Today we would treat someone who believes himself to be God the same way we would treated someone who believes he is Napoleon. We would see him as deluded and self-deceived. We would lock him up so he wouldn’t hurt himself or anyone else. Yet in Jesus we don’t observe the abnormalities and imbalance that go along with such derangement. If he was insane, his poise and composure was nothing short of amazing. In light of other things we know about Jesus, it’s hard to imagine that he was mentally disturbed. Here is a man who spoke some of the most profound words ever recorded. His instructions have liberated many people in mental bondage. Psychologist Gary R. Collins explains that Jesus “was loving but didn’t let his compassion immobilize him; he didn’t have a bloated ego, even though he was often surrounded by adoring crowds; he maintained balance despite an often demanding lifestyle; he always knew what he was doing and where he was going; he cared deeply about people, including women and children, who weren’t seen as important back then; he was able to accept people while not merely winking at their sin; he responded to individuals based on where they were at and what they uniquely needed. All in all, I just don’t see signs that Jesus was suffering from any known mental illness. . . . He was much healthier than anyone else I know—including me!” Philip Schaff reasons: “Is such an intellect—clear as the sky, bracing as the mountain air, sharp and penetrating as a sword, thoroughly healthy and vigorous, always ready and always self-possessed—liable to a radical and most serious delusion concerning his own character and mission? Preposterous imagination!”

Was Jesus Lord?

I cannot personally conclude that Jesus was a liar or a lunatic. The only other alternative is that he was—and is—the Christ, the Son of God, as he claimed. But in spite of the logic and evidence, many people cannot seem to bring themselves to this conclusion. When I share with most Jewish people the claims Jesus made about himself and then put to them the options: Was he contained in the trilemma (liar, lunatic, or Lord)? When I ask if they believe Jesus was a liar, they give me a sharp “No!” Then I ask, “Do you believe he was a lunatic?” Their reply is, “Of course not.” Do you believe he is God?” Before I can get a word in edgewise, I hear a resounding “Absolutely not!” Yet one has no more choices. The issue with these three alternatives is not which is possible, for obviously all three are possible. Rather, the question is, “Which is most probable?” You cannot put him on the shelf merely as a great moral teacher. That is not a valid option. He is either a liar, a lunatic, or Lord and God. You must make a choice. Your decision about Jesus must be more than an idle intellectual exercise. As the apostle John wrote, “These are written so that you may believe that Jesus is the Messiah, the Son of God, and”—more important—“that by believing in him you will have life” (John 20:31). The evidence is clearly in favor of Jesus as Lord.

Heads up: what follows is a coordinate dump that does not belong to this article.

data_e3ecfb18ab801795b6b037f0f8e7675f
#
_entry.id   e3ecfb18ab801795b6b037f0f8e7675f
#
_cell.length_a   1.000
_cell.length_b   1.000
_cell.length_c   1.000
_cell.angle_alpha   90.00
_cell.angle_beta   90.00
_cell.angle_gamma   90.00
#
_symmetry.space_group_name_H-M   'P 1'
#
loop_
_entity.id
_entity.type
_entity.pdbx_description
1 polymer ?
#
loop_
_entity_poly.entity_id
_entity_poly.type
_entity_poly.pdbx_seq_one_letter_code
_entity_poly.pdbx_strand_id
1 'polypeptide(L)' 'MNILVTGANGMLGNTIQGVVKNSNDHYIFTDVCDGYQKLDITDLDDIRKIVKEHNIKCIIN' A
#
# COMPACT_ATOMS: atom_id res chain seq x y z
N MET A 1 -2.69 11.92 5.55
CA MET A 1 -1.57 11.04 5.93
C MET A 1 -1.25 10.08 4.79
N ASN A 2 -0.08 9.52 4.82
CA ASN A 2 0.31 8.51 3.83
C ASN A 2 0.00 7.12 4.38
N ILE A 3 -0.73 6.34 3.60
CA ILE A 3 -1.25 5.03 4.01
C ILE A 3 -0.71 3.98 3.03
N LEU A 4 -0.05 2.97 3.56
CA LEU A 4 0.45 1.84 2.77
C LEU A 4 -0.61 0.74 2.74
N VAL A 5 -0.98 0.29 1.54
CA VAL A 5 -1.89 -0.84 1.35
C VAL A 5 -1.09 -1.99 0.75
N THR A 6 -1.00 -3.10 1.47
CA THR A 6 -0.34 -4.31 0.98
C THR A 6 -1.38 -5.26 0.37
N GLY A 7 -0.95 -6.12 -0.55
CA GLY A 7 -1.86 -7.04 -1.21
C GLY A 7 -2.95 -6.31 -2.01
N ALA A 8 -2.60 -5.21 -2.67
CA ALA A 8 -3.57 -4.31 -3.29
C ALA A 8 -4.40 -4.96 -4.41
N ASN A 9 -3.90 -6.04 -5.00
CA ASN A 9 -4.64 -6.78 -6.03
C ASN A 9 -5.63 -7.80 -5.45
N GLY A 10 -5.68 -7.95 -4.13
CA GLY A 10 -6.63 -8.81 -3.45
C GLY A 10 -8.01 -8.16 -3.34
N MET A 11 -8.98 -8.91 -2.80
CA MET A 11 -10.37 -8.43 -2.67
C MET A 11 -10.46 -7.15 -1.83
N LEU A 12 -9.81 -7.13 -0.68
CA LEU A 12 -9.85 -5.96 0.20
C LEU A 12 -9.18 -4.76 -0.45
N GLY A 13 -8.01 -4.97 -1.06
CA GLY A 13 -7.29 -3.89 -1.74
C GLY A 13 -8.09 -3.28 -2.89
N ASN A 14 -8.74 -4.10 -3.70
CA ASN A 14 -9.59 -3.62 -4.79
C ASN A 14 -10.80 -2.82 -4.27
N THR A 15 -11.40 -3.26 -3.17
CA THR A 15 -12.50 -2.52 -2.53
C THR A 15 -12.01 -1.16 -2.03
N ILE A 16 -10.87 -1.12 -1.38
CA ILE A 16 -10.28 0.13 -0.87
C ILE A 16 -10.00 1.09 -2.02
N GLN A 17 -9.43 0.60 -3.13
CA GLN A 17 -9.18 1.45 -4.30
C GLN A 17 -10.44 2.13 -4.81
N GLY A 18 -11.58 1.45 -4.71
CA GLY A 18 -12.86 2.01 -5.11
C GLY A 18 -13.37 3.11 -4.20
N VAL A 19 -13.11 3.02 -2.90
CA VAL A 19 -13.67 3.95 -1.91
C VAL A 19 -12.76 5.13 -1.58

More Than a Carpenter by Josh D. McDowell and Sean McDowell

The inspirational classic, More than a Carpenter, is now updated for a new generation of seekers with a fresh look, revised material, and a new chapter that addresses questions commonly raised today. Former skeptic Josh McDowell is now joined by his son Sean as they examine the evidence about Jesus. Is he really the Lord he claimed to be? How can we know for sure? More than a Carpenter offers arguments for faith from a skeptic turned believer. Since its original publication in 1977, this modern classic has sold over 15 million copies, been translated into dozens of languages, and introduced countless people to the real Jesus. Now with new content that addresses questions raised by today’s popular atheist writers. Audio edition read by Sean McDowell.

 

Charlotte was raised outside of Minneapolis but relocated to the Chicagoland area 6 years ago. As a Consumer Marketing Coordinator with Tyndale, she spends her workday online, publishing various articles and developing ads. She lives in a homey apartment with her seven plants and guitar playing husband. In her free time, she loves concert-going, swimming at the Y, and spending quality time with loved ones.